Archive for August, 2011

“Any serious meeting in the office today – looking very tense?” asked my wife while handing over the daily nourishment to me in a lunch box. “No”, I replied diffidently, slipping into the driver’s seat of my newly acquired hatchback. “It is the 90-minute drive to the office that is bugging me!”

My mind went back to the days when one could enjoy a peaceful cruise on the roads. Old world chivalry, basic decency and courtesy towards co-travelers were still alive those days. However, despite radical improvements in infrastructure of the metro I live in, driving has now become quite a nightmare. These days, it requires a unique combination of myriad skills and attitudes to navigate one’s way through the crowded roads. One’s ego has to be kept in suspended animation. Dexterity, flexibility, empathy, receptivity and humility have to be counter-balanced with aggressiveness and selective apathy. While on the road, one has to expect the unexpected. A penchant for predicting the behavior of others on the road has become a pre-requisite. Moreover, it has to be backed by a deep faith in the Divine without whose blessings one could not make it hassle-free to one’s destination!

It was with immense faith in the heart and a silent prayer on my lips that I drove out of the compound of the complex we lived in. Inside, my heart was all a-twitter, not knowing what was in store for me on the roads on this fateful day! I felt more like an Arjuna entering the battlefield of Kurukshetra, sans – of course – a benevolent guide like Krishna! As I summoned my courage and eased my car into the morning rush on the main road, a cacophony of sounds greeted me.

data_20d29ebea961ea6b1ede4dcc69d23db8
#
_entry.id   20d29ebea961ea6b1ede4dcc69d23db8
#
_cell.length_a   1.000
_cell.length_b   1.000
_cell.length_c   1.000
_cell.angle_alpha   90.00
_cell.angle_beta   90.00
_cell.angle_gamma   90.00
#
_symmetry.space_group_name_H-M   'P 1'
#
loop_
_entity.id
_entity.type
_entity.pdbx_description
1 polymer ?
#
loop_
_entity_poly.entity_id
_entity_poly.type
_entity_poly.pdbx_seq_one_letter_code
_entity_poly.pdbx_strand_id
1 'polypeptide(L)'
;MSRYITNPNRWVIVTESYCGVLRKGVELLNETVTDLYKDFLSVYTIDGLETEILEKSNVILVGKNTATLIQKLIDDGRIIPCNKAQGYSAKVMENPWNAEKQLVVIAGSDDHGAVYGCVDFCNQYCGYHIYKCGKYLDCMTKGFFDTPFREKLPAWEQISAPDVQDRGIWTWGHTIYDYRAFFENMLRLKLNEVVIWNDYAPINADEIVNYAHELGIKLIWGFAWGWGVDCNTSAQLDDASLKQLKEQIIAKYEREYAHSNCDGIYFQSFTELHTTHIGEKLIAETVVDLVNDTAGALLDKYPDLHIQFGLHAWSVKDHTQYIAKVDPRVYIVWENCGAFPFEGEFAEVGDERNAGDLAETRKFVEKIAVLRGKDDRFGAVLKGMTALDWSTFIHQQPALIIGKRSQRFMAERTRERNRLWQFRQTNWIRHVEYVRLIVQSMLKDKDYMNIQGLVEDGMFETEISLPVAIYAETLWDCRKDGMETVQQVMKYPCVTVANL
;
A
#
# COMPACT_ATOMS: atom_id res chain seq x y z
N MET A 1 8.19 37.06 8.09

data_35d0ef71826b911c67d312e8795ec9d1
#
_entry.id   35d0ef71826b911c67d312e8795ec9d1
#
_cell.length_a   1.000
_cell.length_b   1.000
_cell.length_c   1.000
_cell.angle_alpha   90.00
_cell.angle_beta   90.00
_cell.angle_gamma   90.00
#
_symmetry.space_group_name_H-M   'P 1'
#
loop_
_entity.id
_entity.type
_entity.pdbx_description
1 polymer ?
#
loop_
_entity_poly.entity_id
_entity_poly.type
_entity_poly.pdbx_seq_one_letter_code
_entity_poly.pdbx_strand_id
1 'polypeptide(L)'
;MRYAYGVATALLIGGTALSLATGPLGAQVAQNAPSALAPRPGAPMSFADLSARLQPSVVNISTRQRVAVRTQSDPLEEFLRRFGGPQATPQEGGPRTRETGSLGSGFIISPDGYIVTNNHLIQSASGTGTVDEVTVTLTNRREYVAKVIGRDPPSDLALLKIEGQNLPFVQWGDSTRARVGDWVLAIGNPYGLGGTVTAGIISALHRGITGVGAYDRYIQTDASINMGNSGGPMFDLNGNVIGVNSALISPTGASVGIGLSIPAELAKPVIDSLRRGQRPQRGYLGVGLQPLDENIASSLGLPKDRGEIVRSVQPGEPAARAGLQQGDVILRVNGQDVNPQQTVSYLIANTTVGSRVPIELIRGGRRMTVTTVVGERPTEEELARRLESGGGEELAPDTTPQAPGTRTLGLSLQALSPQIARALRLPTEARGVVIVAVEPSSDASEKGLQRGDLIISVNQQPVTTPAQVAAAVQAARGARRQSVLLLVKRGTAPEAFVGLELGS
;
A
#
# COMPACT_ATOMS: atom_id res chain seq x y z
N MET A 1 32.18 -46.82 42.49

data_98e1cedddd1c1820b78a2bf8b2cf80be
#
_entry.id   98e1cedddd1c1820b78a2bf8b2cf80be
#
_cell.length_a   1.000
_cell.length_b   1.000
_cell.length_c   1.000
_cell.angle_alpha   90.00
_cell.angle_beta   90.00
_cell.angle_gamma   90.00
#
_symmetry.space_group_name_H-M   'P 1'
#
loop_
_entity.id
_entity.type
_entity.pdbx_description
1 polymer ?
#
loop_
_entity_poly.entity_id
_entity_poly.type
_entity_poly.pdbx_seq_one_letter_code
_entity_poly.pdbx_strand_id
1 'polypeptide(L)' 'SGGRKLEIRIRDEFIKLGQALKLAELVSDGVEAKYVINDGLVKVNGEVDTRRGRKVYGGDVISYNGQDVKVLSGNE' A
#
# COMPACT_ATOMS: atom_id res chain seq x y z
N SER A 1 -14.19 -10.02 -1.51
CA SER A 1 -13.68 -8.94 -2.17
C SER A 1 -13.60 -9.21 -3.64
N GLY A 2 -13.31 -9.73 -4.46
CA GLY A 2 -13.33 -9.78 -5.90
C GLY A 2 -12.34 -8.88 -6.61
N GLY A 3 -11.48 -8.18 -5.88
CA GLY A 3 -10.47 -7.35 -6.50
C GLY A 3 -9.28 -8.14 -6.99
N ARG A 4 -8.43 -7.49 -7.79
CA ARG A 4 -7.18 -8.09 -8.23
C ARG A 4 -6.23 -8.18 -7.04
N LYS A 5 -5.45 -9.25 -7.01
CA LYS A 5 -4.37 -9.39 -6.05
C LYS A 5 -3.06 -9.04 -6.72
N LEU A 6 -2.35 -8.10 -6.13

“Zoom…” came a sound and I was startled to find that a motorcycle rider had decided to overtake me in a hurry from the left hand side. At the very same time, I found another spirited rider overtaking me from the right hand side as well! I maneuvered the car in such a way as to not to harm either of them. Both, of course, sped off, with their truck-like horns blaring at full volume.

Finding a red traffic light ahead, I stopped. After two more changes from red to green, the car fellow behind me started tooting his horn impatiently. The horn became even more strident when the LED counter showed 15 seconds yet to go for the signal to turn green. I could empathize with him, but surely he could see that there was no way I could have helped him to speed up his journey? Unless, of course, our cars had wings!

Just as the traffic light turned green, a bunch of school kids decided to cross the road, leaving us waiting for an opportunity to resume our journey. Mean while, a cycle fellow scraped through the right side of my car, giving the car a nice bath of sambhar and rasam carried in a protruding lunch box. His wife would surely be unhappy to hear of this, I thought. While I was pitying him, he passed me by, looking at me with piercing eyes, daggers drawn, blaming me for all his travails!

After persevering with my journey at a snail’s pace for some more time, an auto rickshaw overflowing with students scraped violently through the left side of the car. Faced with the ferocity of the traffic coming from the other side, I had no room to shift the car to the right side.  In the process, I denied him the freedom to hurry off in an atmosphere of peaceful co-existence. The result was a big dent on both the left side doors. By the time I rolled down my glass window to lodge an ineffective protest, he yelled, hurled some invectives at me and sped off on his errand.